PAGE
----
Increased prevalence of thyroid autoimmunity in patients successfully treated for Cushing's disease.Clin Endocrinol (Oxf) 2000; 53(1):13-9CE
Cushing's disease is characterized by abnormalities of immune function.
To evaluate the prevalence of autoimmune thyroid diseases in patients with Cushing's disease (CD), after successful treatment and the possible association between previous nodular goitre or positive thyroid autoantibodies during the active phase of CD and the subsequent development of autoimmune thyroid diseases after cure.
SUBJECTS AND METHODS
Twenty patients with CD and 40 sex- and age-matched healthy controls were considered for the study. In CD patients, thyroid ultrasonography and measurement of circulating free thyroxine (fT4), free triiodothyronine (fT3), thyroid stimulating hormone (TSH), antithyroglobulin (anti-Tg) and antithyroperoxidase (anti-TPO) antibodies were performed at diagnosis and 6 months after disease cure while in controls they were performed only at study entry.
Serum fT3, and fT4 levels were similar in patients, either during the active phase or after cure of the disease, and controls. Conversely, in the patients, serum TSH levels were significantly lower during active disease (0. 4 +/- 0.05 mU/l, P = 0.001) and significantly higher after disease cure (4.7 +/- 0.1 mU/l, P < 0.001) than in controls (2.3 +/- 0.4 mU/l). Four patients (20%) and 11 controls (27.5%) had positive anti-Tg and/or anti-TPO titre at study entry, while eight patients (40%) developed positive anti-Tg and/or anti-TPO titre after disease cure. The prevalence of positive antithyroid antibodies titre in cured CD patients was significantly higher than that observed in the same patients during the active disease (P = 0.008) and in controls (P = 0.031). A significantly higher prevalence of autoimmune thyroiditis was found in patients cured from CD (35%) than in patients with active CD (0%) (P = 0.016) and in controls (10%) (P = 0.031). A significant association was found between the presence of autoimmune thyroiditis after CD cure and the presence of a previous nodular goitre (P = 0.017) or positive thyroid autoantibodies titre (P = 0.007) during the active phase of the disease.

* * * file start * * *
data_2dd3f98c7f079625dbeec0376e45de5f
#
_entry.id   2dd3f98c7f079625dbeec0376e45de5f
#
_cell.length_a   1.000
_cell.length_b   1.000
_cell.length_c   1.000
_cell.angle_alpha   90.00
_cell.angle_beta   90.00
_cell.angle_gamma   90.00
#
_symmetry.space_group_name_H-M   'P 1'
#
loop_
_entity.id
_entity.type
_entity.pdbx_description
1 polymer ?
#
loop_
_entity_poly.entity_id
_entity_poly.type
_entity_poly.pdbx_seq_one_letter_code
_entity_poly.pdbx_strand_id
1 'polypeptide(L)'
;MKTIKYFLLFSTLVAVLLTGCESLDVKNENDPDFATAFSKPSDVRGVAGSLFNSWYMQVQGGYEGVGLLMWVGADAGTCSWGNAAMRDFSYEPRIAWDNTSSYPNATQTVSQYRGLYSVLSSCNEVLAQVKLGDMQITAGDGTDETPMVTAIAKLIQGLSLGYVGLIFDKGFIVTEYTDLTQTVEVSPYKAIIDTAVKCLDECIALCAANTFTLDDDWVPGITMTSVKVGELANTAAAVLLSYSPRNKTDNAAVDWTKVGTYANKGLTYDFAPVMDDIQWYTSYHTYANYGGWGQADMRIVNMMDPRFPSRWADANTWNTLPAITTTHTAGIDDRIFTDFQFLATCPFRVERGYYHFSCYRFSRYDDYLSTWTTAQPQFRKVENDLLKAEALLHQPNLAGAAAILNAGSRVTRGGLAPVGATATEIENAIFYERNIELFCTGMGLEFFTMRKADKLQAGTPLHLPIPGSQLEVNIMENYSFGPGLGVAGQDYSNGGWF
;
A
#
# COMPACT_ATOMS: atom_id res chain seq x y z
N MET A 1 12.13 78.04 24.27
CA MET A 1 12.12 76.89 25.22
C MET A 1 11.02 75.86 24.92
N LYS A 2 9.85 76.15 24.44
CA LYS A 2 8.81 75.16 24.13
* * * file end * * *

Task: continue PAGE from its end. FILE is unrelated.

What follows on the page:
Patients successfully treated for Cushing's disease have an increased prevalence of thyroid autoimmunity and autoimmune thyroiditis as compared to a control population. Therefore, patients with hypercortisolism need an accurate evaluation of thyroid function after remission of the disease in order to prevent the eventual onset of subclinical or overt post-thyroiditis hypothyroidism.